Richard Lance Keeble explores the recent Will Self/George Orwell controversy and suggests it confirms both the power of celebrity and the narrowing of the media consensus
The recent spat between the novelist Will Self and George Orwell is interesting, in particular, for what it reveals about contemporary culture. Firstly it demonstrates the central place of celebrities (in this case, literary celebrities) in determining the dominant agenda in the media landscape.
The coming together of Will Self – the author of ten novels, a number of collections of non-fiction, his work translated into more than 20 languages – and George Orwell – one of the most celebrated writers of the last century, author of Animal Farm and Nineteen Eighty-Four – is, in terms of conventional news values, nothing short of gold dust. And then for Self to dare to accuse Orwell of being a ‘talented mediocrity’ backed by a present-day ‘language police’ who seek to impose ‘good old-fashioned prejudices’ on a ‘living, changing’ tongue adds just that necessary bit of controversy to thrust the whole kerfuffle high into the headlines.
Another crucial element of the controversy is the speed with which it exploded in the media. Self made his comments in a ‘Points of View’ in the BBC’s News Magazine (see http://www.bbc.co.uk/news/magazine-28971276) on 31 August 2014. In no time, the media was on to the story – reporting the comment directly, seeking reactions from various academics and Orwellians, or carrying responses from opinionated journalists on the spat. And these media reports were quickly commented on by members of the public. For instance, amongst a selection of comments carried on the BBC website was this Orwellian, witty one from Nathaniel Price, of London: ‘All writers are mediocre, but some are more mediocre than others.’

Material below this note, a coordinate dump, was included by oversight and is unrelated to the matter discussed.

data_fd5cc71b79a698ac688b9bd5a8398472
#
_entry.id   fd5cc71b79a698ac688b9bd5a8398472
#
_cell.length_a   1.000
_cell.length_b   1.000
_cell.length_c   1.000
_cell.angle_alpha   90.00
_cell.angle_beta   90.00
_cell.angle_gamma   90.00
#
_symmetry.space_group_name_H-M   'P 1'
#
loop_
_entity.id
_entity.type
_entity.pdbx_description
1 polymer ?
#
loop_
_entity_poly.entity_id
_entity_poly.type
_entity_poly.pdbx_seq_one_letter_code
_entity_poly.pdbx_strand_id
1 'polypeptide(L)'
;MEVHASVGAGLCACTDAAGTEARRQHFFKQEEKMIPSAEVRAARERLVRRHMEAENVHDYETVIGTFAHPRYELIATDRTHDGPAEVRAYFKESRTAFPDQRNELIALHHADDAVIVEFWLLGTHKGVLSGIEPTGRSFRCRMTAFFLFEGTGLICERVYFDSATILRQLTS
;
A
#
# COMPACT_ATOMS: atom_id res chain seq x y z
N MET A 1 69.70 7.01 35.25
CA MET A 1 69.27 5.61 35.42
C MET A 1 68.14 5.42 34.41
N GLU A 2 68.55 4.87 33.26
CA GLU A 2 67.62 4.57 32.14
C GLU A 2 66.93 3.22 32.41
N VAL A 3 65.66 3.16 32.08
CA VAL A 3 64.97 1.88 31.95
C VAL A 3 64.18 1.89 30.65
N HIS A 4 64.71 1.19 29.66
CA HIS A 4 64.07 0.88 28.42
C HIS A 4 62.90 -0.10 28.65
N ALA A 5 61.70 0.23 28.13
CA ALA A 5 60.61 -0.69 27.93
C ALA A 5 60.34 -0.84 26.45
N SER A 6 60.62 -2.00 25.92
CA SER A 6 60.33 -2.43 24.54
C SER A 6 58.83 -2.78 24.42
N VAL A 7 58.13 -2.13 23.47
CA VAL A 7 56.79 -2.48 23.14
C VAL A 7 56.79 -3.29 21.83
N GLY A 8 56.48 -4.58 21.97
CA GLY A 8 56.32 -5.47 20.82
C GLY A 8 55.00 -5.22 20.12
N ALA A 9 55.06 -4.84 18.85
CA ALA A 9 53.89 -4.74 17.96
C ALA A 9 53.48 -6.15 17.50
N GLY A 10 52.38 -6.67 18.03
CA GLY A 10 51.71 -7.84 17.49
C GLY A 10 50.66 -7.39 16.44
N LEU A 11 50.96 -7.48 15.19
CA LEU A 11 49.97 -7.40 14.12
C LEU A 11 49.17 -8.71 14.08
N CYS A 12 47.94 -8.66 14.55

Thus, the controversy confirms the trend towards an ever-narrowing consensus in news values. The BBC reports and immediately the rest of the media (and not just Fleet Street) sheepishly follow suit. Type ‘Will Self Orwell mediocrity’ into the Google search engine and 1,180,000 results are shown. There’s The Independent, The Daily Telegraph, MSN UK News, The Guardian (with 726 follow-up comments), contactmusic.com, http://www.booktrade.info, theweek.co.uk, artsjournal.com, moviecitynews.com and so on. And various blog sites such as beattiesbookblog.blogspot.com, gnayabchohan.wordpress.com join in the fun. Most of these sites carry long follow-up discussions. For instance, on http://www.metafilter.com (which describes itself as a ‘community weblog’) the comments run amazingly to more than 10,700 words.
Moreover, the internet means that this consensus is not just confined to the UK. The controversy quickly spread across the globe. For instance, in the US, Salon.com carried an excellent answer to Self from Laura Miller (http://www.salon.com/2014/09/03/george_orwell_was_not_a_language_fascist_why_we_keep_misinterpreting_his_words/). In Australia, the Conversation website (committed to ‘academic rigour and journalistic flair’) had Howard Mann, a lecturer at Monash University, Melbourne, commenting: ‘We live in an age when permatanned, rich white males shout over one another on television and this counts as public debate’ (see http://theconversation.com/will-self-george-orwell-and-whats-he-newspeaking-about-31239).
Orwell had a great sense of humour, was a maverick constantly challenging groupthink and a master of self-effacement and droll self-criticism. Indeed, he may well have agreed with the late Christopher Hitchens when he wrote: ‘George Orwell requires extricating from a pile of saccharine tablets and moist hankies; since he’s become an object of sickly veneration and sentimental over-praise, employed to stultify schoolchildren with his insufferable rightness and purity.’ A large part of Orwell may well have secretly admired Self’s debunking…
• Richard Lance Keeble is chair of the Orwell Society (orwellsociety.com) and editor of George Orwell Today (Abramis, Bury St Edmunds, 2012)